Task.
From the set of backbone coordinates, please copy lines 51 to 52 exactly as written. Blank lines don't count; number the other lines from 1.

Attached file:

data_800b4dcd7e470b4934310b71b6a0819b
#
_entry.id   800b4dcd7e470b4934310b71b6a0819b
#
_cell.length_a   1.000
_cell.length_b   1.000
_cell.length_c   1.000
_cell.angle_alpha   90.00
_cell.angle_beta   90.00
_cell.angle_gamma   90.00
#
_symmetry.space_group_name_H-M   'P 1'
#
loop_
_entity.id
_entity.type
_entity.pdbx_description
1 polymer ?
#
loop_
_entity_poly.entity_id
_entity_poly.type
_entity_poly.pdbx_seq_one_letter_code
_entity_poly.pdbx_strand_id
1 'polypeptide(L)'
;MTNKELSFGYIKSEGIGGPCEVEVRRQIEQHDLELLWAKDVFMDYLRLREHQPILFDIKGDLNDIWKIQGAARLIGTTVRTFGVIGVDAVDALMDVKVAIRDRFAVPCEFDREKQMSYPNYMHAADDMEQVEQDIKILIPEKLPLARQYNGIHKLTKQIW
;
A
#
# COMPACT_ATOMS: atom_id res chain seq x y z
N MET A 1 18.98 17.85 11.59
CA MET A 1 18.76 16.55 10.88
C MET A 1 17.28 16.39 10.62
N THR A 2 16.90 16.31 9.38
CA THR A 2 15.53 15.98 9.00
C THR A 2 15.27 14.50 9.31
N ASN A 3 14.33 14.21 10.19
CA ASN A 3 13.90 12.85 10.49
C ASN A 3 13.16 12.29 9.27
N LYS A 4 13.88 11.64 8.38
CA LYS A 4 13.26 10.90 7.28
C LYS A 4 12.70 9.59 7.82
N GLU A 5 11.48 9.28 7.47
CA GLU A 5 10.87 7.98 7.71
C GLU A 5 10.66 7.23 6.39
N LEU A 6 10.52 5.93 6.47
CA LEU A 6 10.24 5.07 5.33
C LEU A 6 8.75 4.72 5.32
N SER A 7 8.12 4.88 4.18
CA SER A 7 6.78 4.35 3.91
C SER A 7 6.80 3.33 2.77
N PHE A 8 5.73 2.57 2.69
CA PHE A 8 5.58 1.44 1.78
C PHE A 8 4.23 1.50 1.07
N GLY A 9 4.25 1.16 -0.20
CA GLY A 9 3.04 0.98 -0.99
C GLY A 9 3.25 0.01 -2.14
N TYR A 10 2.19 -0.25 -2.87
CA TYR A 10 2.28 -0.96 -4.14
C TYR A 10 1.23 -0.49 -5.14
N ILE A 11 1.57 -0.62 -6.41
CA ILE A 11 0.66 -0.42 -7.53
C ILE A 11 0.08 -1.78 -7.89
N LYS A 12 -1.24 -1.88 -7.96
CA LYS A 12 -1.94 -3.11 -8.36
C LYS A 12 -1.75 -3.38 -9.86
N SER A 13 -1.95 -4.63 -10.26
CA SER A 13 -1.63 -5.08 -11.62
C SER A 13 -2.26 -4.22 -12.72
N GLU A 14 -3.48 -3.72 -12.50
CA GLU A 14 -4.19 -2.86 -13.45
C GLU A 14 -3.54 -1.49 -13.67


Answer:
C SER A 7 6.80 3.33 2.77
N PHE A 8 5.73 2.57 2.69